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How 40 students used Feedback Frames to quickly find agreements on recommended class activities.

Feedback Frames in a classroom
class voting using Feedback Frames

This fun, hands-on, and equal opportunity method invited all pupils to share their ideas and record their opinions anonymously, avoiding peer pressure and groupthink. Results clearly showed multiple points of consensus, while noting some surprising disagreements too.

The Goal

The students were tasked with making recommendations for their classes’ scheduled 30 minutes of daily physical activity (DPA).

The Context

The group of 40 students were from two joint grade five and six classes. Conducted in November 2019 in Toronto, Canada, they had already spent a dozen weeks together and were very familiar with each other, aware of the rules for daily physical activity (DPA), and experienced in playing many different kinds of games as a class.  The teachers invited creative suggestions from the students but would retain authority on final decisions. 

The Process

The following instructions were given to the class verbally and with slides.  The whole activity took about 35 minutes to complete. 

Step 1 – Silent Brainstorm

Silently, on scrap paper, individually draft your ideas for Daily Physical Activity.  (2 minutes)

Step 2 – Small Group Discussions

Form groups of three to five. Do a go-around of reading all your ideas, and then discuss. (8 minutes)

Step 3 – Write Ideas on Statement-Signature Sheets

Write your favourite ideas on the Feedback Frames Statement-Signature sheets provided.  Write only one idea per sheet. Please print clearly with a dark pen or marker.  Hand your sheets with written statements to a teacher who will place the ideas on tables in front of the Feedback Frames.  (5 minutes)

writing idea on statement-signature sheets

Step 4 – Drop Tokens to Record Opinions

Once you are done writing ideas, you can get up and go to the Feedback Frames tables.  For each statement, drop one token in its Feedback Frame to record your opinion on the scale of agreement:

  • Strong Agreement (5)
  • Agreement (4)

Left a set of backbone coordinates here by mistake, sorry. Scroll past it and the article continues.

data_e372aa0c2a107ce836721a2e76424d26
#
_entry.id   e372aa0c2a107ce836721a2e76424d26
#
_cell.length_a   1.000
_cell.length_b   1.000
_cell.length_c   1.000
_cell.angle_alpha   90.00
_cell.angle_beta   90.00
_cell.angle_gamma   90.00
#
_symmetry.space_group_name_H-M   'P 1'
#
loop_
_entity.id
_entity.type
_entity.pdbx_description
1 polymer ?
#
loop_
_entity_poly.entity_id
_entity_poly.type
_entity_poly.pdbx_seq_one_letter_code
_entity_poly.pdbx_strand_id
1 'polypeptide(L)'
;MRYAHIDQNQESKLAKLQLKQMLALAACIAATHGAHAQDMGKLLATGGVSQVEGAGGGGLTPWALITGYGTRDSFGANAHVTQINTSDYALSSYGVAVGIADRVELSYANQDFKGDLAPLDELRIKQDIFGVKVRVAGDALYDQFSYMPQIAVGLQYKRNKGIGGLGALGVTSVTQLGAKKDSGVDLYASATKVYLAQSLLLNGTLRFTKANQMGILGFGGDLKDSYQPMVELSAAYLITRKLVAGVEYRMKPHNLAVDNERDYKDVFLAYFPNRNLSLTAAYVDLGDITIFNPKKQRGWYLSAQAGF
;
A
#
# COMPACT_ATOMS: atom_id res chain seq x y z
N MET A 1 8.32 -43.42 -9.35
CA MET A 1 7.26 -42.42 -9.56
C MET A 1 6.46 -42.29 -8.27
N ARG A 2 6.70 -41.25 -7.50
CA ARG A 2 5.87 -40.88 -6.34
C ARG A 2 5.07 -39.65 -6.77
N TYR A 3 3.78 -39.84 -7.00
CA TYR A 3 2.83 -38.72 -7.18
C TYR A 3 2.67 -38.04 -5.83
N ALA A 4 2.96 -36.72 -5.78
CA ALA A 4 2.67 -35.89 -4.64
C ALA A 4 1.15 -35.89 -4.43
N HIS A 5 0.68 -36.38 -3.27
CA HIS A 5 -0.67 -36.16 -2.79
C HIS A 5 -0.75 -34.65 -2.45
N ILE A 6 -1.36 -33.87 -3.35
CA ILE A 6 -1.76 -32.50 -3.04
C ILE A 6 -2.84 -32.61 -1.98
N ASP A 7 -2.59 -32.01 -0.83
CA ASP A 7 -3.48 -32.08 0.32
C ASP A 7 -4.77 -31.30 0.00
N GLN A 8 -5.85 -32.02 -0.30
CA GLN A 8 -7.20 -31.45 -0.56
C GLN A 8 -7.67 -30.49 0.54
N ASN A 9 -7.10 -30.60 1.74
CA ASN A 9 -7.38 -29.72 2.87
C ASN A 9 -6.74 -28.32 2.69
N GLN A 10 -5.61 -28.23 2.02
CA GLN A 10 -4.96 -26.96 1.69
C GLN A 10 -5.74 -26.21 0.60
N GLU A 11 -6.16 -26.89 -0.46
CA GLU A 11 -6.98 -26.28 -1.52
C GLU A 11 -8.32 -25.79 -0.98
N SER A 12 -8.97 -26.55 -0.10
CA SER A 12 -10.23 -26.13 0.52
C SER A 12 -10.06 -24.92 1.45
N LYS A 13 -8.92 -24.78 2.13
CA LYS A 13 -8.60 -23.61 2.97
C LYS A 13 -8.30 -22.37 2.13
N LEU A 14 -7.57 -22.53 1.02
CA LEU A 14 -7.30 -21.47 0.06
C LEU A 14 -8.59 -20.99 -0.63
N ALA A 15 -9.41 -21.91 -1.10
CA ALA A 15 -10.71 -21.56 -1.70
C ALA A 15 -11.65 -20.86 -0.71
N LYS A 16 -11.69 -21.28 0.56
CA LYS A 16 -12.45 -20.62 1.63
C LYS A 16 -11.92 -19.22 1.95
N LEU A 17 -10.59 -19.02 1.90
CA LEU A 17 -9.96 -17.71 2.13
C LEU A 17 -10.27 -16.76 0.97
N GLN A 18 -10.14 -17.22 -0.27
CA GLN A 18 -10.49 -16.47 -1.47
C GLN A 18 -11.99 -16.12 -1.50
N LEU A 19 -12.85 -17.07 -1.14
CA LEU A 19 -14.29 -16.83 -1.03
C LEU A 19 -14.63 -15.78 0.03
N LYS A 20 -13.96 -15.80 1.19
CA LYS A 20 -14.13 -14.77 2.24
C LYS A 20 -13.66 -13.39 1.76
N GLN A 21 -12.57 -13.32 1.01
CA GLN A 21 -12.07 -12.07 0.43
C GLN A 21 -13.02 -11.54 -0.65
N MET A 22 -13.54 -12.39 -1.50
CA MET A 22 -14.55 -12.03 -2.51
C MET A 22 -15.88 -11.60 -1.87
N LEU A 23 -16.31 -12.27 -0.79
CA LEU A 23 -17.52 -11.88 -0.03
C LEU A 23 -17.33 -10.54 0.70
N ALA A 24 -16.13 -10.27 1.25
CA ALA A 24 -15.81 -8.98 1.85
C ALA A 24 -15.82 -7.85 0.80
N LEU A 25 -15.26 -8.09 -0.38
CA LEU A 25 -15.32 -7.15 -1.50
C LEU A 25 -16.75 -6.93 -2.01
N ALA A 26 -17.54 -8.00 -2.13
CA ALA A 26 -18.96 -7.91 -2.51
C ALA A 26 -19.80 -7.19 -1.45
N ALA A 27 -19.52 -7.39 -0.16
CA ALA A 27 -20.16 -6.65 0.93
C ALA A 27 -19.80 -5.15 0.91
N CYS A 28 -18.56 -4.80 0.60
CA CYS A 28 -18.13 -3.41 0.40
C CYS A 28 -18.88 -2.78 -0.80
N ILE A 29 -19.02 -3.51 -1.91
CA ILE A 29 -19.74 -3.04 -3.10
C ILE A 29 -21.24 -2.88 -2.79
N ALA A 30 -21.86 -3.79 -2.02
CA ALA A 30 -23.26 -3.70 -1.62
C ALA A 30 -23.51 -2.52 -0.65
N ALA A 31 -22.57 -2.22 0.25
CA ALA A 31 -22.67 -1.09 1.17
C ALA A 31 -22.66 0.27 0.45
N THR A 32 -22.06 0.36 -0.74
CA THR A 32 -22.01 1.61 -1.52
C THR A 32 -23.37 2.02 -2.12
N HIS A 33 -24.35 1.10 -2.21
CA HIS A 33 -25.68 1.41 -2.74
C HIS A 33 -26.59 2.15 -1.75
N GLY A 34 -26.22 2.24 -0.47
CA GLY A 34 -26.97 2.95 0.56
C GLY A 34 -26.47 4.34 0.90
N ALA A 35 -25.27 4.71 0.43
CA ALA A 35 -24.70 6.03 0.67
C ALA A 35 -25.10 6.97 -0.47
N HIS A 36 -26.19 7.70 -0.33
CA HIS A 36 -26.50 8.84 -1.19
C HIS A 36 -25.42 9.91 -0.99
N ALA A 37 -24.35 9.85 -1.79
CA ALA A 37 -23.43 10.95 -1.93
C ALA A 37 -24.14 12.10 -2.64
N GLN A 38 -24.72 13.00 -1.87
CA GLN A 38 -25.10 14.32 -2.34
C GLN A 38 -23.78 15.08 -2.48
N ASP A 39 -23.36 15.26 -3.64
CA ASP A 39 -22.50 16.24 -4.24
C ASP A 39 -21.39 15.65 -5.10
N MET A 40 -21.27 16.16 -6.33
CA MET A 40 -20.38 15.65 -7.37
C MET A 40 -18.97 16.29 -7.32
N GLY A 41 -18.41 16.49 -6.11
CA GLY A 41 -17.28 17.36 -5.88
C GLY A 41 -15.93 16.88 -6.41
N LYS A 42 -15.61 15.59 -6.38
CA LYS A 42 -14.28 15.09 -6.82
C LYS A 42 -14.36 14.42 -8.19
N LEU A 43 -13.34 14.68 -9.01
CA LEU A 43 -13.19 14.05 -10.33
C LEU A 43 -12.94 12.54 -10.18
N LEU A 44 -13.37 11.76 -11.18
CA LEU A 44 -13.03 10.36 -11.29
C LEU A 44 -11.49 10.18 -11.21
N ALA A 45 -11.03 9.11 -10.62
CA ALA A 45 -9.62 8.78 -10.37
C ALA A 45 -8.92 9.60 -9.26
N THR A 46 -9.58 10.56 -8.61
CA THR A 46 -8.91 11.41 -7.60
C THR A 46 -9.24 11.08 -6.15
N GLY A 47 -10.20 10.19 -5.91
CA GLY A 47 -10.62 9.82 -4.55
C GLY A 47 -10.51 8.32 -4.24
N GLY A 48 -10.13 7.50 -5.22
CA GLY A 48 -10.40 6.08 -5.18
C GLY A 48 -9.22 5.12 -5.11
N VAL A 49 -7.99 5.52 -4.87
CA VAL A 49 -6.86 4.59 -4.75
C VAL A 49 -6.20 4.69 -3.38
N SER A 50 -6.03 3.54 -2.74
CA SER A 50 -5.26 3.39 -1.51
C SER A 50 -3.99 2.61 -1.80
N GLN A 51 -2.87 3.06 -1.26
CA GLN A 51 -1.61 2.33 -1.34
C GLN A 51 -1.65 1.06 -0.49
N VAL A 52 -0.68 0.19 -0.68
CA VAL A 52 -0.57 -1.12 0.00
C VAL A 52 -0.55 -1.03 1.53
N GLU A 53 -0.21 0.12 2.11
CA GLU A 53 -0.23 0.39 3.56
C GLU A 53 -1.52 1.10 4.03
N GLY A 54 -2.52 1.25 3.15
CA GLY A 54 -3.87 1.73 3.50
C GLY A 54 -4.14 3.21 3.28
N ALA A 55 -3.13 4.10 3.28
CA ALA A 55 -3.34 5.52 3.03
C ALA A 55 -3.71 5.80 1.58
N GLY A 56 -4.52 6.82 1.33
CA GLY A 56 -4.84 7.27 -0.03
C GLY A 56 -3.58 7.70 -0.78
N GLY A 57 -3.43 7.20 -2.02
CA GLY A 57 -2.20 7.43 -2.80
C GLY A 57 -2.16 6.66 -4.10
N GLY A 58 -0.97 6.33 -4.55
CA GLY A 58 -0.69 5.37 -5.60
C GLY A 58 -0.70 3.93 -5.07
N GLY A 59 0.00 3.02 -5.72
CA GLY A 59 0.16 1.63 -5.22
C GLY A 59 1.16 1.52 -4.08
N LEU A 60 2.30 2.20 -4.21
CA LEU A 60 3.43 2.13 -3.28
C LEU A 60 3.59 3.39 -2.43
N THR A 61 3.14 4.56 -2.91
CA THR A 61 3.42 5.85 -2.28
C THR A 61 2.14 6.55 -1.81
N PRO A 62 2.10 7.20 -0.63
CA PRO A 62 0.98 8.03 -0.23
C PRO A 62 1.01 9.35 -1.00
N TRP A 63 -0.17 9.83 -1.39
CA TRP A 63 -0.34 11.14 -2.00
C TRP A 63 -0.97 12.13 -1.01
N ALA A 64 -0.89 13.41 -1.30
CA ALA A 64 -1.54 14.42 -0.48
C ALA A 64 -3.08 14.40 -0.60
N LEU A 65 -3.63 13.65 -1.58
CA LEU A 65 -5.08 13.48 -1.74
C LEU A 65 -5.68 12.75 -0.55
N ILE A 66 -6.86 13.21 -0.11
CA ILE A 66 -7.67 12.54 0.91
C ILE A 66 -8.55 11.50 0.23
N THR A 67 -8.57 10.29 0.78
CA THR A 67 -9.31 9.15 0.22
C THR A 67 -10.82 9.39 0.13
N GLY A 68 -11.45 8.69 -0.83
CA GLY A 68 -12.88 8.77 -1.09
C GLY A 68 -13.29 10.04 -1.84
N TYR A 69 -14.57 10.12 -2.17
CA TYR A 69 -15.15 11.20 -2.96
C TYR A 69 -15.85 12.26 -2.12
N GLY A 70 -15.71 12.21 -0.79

• Neutral (3)
  • Disagreement (2)
  • Strong Disgreement (1)
  • Not Sure (?)

Every time you rate an idea, sign the statement sheet on the right.  You can optionally write comments on the sheet below the statement.    (10 minutes)

dropping a token in Feedback Frames

Step 5 – Reveal Results

Once every idea has enough tokens/signatures (in this case, about 25 or more) we will stop and remove all the covers to see what we think!  Some of the most agreed statements will be read aloud.  (5 minutes)

After the session, all the results were photographed and documented by a volunteer.  The Feedback Frames were then packed up for reuse another day.

The Results

classroom decision-making feedback frames

The students generated and score-voted a total of 32 idea statements.  Among these, there were about 20 unique ideas (i.e. not counting very similar / repeated ideas). 

All ideas, token counts and comments were entered into a spreadsheet and had a simple formula applied to calculate their average agreement-score out of five and also consensus percentage (i.e. no disagreement).  They were also categorized by theme.  View the results data table with photos:

Entering Feedback Frames results data into a spreadsheet is not a requirement since the levels of agreement are visibly obvious in-person and in photos. That said, spreadsheets are handy for further analysis, documentation that is easy to search, and sharing broadly.

Multiple Clear Agreements and Insights

Four different ideas had almost all agreement with an average score of 4.0 or higher, out of 5.  This level of strong consensus was astounding considering the diversity of characters and preferences among the 40 students.

Interesting, while some of the most agreed statements were specific activities, such as “Dodgeball” and “Obstacle Course,” other top suggestions were not activities, but rather how activities are decided, i.e. “students should choose,” and most popularly, that “teachers should play too!”  One can imagine how this ‘outside the box’ collective strong opinion would have been missed if they had just used a survey designed by a teacher.  As a result, the teachers could use this special insight as leverage when negotiating other classroom decisions in the future.

Acceptance, Disagreements and Controversy Recognized Honestly (Anonymously)

16 of the statements had an average score of between 3.o and 4.o, which could be considered a majority in agreement, or at least acceptance.  Yet when you look closer at the patterns of the opinions, you can see some ideas are much more polarizing than others.